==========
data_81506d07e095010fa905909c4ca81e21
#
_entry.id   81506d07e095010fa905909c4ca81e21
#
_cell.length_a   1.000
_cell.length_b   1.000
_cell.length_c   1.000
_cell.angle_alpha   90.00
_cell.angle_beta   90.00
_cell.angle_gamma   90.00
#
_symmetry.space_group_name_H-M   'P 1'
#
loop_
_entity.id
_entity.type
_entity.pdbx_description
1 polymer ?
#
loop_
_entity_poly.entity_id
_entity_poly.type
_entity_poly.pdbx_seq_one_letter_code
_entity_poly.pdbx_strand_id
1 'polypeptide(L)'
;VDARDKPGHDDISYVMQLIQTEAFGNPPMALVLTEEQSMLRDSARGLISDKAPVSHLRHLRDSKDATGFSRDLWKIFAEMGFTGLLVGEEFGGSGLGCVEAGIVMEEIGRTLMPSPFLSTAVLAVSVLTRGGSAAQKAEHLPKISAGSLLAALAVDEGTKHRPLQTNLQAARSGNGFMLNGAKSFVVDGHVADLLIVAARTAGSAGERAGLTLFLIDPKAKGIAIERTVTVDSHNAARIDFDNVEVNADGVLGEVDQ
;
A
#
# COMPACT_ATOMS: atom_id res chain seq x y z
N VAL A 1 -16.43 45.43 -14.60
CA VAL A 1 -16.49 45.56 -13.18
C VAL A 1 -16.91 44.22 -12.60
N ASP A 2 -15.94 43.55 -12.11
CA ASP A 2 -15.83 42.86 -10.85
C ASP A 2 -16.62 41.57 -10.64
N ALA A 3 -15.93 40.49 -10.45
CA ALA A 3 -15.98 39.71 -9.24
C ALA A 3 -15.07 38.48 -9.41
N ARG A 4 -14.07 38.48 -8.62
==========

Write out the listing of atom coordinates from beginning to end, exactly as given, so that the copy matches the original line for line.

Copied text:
data_81506d07e095010fa905909c4ca81e21
#
_entry.id   81506d07e095010fa905909c4ca81e21
#
_cell.length_a   1.000
_cell.length_b   1.000
_cell.length_c   1.000
_cell.angle_alpha   90.00
_cell.angle_beta   90.00
_cell.angle_gamma   90.00
#
_symmetry.space_group_name_H-M   'P 1'
#
loop_
_entity.id
_entity.type
_entity.pdbx_description
1 polymer ?
#
loop_
_entity_poly.entity_id
_entity_poly.type
_entity_poly.pdbx_seq_one_letter_code
_entity_poly.pdbx_strand_id
1 'polypeptide(L)'
;VDARDKPGHDDISYVMQLIQTEAFGNPPMALVLTEEQSMLRDSARGLISDKAPVSHLRHLRDSKDATGFSRDLWKIFAEMGFTGLLVGEEFGGSGLGCVEAGIVMEEIGRTLMPSPFLSTAVLAVSVLTRGGSAAQKAEHLPKISAGSLLAALAVDEGTKHRPLQTNLQAARSGNGFMLNGAKSFVVDGHVADLLIVAARTAGSAGERAGLTLFLIDPKAKGIAIERTVTVDSHNAARIDFDNVEVNADGVLGEVDQ
;
A
#
# COMPACT_ATOMS: atom_id res chain seq x y z
N VAL A 1 -16.43 45.43 -14.60
CA VAL A 1 -16.49 45.56 -13.18
C VAL A 1 -16.91 44.22 -12.60
N ASP A 2 -15.94 43.55 -12.11
CA ASP A 2 -15.83 42.86 -10.85
C ASP A 2 -16.62 41.57 -10.64
N ALA A 3 -15.93 40.49 -10.45
CA ALA A 3 -15.98 39.71 -9.24
C ALA A 3 -15.07 38.48 -9.41
N ARG A 4 -14.07 38.48 -8.62